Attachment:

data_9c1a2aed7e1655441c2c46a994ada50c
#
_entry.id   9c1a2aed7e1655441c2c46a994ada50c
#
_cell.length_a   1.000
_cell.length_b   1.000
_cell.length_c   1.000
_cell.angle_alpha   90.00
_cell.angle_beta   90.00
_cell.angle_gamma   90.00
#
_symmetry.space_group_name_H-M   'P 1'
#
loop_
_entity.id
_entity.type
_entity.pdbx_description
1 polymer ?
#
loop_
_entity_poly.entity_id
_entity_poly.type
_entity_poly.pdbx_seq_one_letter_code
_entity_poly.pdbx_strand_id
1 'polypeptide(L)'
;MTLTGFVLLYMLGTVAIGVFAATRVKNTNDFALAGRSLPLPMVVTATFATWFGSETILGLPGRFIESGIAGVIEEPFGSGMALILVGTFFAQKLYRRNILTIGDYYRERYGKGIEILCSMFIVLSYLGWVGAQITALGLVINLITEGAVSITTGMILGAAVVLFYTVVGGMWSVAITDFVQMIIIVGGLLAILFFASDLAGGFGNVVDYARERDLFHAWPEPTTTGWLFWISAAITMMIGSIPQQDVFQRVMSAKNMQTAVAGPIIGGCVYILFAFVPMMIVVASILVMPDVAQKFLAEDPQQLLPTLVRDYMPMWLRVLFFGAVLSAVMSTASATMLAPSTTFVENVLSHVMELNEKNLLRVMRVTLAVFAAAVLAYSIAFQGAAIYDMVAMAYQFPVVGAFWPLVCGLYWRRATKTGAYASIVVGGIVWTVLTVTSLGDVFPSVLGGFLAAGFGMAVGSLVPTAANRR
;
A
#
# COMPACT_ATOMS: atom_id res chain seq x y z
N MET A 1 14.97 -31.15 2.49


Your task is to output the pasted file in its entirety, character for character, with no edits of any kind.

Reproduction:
data_9c1a2aed7e1655441c2c46a994ada50c
#
_entry.id   9c1a2aed7e1655441c2c46a994ada50c
#
_cell.length_a   1.000
_cell.length_b   1.000
_cell.length_c   1.000
_cell.angle_alpha   90.00
_cell.angle_beta   90.00
_cell.angle_gamma   90.00
#
_symmetry.space_group_name_H-M   'P 1'
#
loop_
_entity.id
_entity.type
_entity.pdbx_description
1 polymer ?
#
loop_
_entity_poly.entity_id
_entity_poly.type
_entity_poly.pdbx_seq_one_letter_code
_entity_poly.pdbx_strand_id
1 'polypeptide(L)'
;MTLTGFVLLYMLGTVAIGVFAATRVKNTNDFALAGRSLPLPMVVTATFATWFGSETILGLPGRFIESGIAGVIEEPFGSGMALILVGTFFAQKLYRRNILTIGDYYRERYGKGIEILCSMFIVLSYLGWVGAQITALGLVINLITEGAVSITTGMILGAAVVLFYTVVGGMWSVAITDFVQMIIIVGGLLAILFFASDLAGGFGNVVDYARERDLFHAWPEPTTTGWLFWISAAITMMIGSIPQQDVFQRVMSAKNMQTAVAGPIIGGCVYILFAFVPMMIVVASILVMPDVAQKFLAEDPQQLLPTLVRDYMPMWLRVLFFGAVLSAVMSTASATMLAPSTTFVENVLSHVMELNEKNLLRVMRVTLAVFAAAVLAYSIAFQGAAIYDMVAMAYQFPVVGAFWPLVCGLYWRRATKTGAYASIVVGGIVWTVLTVTSLGDVFPSVLGGFLAAGFGMAVGSLVPTAANRR
;
A
#
# COMPACT_ATOMS: atom_id res chain seq x y z
N MET A 1 14.97 -31.15 2.49